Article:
- The need for occupiers and developers to strengthen their ESG performance is anticipated to rise; new-age warehouse specifications would now include features such as green certifications, along with energy-saving & green operations.
According to the report, retail is witnessing robust recovery due to the unleashing of pent-up demand and continued strength of e-commerce; Y-o-Y growth of 166% caused leasing activity to touch 1.54 million sq. ft. in H1 2022.
- Stores increasingly blending industrial with retail, and simultaneously satiating customers’ need for an outing
- Many home-grown direct-to-consumer (D2C) brands are contributing to demand and taking up space across leading cities to build their physical store network – a trend which is expected to continue this year.
- Placemaking would gain further ground as developers look to make their offerings less transactional, and more inventive and exclusive. The aim would be to create destinations where people want to go, and not just need to go.
- Growing institutional capital in retail spaces as expansion and consolidation gain steam and new brand entities emerge.
- Brands expected to increase the number of stores and rightsized their portfolios.
- Tier II, III and now even Tier IV locations are gaining traction as developers and retailers look to leverage the spending power of these regions.
- Greater presence of education- and health-focused centres in retail clusters, leading to diversification of developer portfolio.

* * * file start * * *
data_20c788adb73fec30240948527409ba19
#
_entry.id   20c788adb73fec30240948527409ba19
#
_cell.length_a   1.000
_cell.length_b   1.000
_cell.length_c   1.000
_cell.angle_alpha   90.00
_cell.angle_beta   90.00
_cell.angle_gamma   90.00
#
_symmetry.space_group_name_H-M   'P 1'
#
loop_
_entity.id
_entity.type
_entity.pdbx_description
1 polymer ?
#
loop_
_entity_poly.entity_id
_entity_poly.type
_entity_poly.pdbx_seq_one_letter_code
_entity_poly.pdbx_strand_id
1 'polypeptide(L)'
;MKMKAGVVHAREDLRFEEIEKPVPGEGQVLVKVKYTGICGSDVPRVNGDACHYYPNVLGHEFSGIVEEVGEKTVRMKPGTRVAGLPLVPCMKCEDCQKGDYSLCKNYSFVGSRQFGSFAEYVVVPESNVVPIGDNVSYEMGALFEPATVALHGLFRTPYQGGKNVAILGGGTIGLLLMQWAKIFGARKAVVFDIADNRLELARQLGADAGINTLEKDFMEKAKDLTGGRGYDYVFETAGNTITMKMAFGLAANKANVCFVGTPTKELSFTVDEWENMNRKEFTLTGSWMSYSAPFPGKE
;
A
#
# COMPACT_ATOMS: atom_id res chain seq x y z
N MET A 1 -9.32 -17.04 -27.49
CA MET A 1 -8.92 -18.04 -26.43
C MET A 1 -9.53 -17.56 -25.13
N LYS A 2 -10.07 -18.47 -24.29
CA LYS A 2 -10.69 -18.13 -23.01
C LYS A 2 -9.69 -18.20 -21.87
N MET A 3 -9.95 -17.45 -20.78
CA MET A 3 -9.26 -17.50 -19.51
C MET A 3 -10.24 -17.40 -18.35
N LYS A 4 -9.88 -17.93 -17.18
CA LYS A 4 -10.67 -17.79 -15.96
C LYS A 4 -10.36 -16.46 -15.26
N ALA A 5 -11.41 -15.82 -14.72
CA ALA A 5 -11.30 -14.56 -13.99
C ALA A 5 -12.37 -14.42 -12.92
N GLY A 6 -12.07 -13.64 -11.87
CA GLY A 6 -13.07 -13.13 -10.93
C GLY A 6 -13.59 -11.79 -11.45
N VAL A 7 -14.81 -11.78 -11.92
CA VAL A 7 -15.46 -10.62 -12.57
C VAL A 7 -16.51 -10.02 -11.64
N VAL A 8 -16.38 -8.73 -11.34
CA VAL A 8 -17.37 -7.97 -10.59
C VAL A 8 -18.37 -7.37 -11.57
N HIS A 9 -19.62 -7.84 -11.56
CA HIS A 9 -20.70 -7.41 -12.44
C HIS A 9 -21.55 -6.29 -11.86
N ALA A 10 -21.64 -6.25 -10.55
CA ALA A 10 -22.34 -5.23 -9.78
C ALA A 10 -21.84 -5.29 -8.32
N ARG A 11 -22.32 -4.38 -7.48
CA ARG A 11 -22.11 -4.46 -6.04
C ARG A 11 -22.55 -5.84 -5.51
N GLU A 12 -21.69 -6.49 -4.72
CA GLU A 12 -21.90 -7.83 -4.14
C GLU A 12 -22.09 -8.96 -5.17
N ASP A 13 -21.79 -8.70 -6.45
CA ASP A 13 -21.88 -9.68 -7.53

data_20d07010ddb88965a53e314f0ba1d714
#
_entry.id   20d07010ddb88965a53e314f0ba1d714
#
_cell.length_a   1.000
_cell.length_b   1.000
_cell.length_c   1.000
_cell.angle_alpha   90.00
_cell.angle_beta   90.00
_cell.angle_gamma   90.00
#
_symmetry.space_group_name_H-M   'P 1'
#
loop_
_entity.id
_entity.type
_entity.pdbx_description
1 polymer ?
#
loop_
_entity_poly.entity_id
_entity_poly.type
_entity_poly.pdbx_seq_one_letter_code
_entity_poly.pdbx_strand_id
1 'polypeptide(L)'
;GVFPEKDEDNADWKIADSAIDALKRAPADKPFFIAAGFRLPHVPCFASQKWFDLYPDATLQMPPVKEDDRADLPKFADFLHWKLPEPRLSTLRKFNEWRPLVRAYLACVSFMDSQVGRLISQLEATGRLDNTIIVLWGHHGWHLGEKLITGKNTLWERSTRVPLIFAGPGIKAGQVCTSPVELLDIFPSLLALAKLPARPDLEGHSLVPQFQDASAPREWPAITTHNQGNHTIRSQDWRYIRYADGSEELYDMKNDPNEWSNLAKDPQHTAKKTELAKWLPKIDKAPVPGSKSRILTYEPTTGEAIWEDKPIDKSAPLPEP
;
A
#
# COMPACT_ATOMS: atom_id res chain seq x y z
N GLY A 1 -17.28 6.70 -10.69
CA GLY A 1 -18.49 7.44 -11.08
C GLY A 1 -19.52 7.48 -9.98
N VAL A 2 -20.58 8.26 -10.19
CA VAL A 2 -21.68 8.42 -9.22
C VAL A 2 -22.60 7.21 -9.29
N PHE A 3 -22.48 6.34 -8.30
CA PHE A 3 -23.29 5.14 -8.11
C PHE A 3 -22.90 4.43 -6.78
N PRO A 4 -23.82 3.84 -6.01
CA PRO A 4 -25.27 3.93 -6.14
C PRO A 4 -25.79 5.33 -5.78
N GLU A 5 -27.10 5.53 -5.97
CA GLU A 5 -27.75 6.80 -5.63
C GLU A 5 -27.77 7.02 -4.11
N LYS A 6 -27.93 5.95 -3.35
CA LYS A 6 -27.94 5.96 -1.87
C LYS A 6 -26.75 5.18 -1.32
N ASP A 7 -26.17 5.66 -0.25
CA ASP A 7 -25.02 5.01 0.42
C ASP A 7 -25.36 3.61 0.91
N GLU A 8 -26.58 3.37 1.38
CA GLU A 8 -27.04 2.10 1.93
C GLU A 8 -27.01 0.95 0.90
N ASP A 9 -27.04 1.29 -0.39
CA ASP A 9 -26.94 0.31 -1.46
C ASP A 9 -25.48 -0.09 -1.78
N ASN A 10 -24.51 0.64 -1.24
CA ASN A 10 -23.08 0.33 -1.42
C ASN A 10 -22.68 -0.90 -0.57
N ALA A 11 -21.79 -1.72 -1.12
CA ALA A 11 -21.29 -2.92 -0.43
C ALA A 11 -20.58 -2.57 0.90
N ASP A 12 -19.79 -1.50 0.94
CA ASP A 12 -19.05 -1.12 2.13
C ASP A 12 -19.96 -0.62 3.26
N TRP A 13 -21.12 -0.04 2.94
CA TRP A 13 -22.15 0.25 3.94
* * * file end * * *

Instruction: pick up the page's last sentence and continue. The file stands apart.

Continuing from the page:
According to the report, unprecedented sales and launch momentum has been witnessed in H1 2022. Property prices have increased across most micro-markets and across segments due to record sales and developers’ decision to pass on rising construction costs to buyers. However, monetary tightening by the RBI to tame inflation could raise financing costs.
- Appreciation in asset prices could be selective going forward: Asset prices have witnessed an uptick on account of strong momentum in sales as well as the developers’ decision to pass on the rising construction costs (on account of growing input and labour costs) to buyers.
- Unsold inventory levels could continue its southward trajectory: We are currently witnessing a fall in unsold inventory levels across most top cities of India, except a select few locations. The fall is attributed to robust sales despite steady new launches. As a result, inventory overhang at a pan-India level is at a six-year low, with average quarters to sell for projects falling from over 15 in 2017 to sub-9 levels in H1 2022.
- Better alignment needed between developers’ focus and buyers’ expectations: While developers are now increasingly focusing on larger ticket sizes (over INR 1-2 crore), demand for units priced at less than INR 1 crore have continued to dominate sales in H1 2022. Similarly, the share of units sized 1,500 sq. ft. and above has grown in new launches, but sales continue to be led by units sized between 500 and 1,500 sq. ft.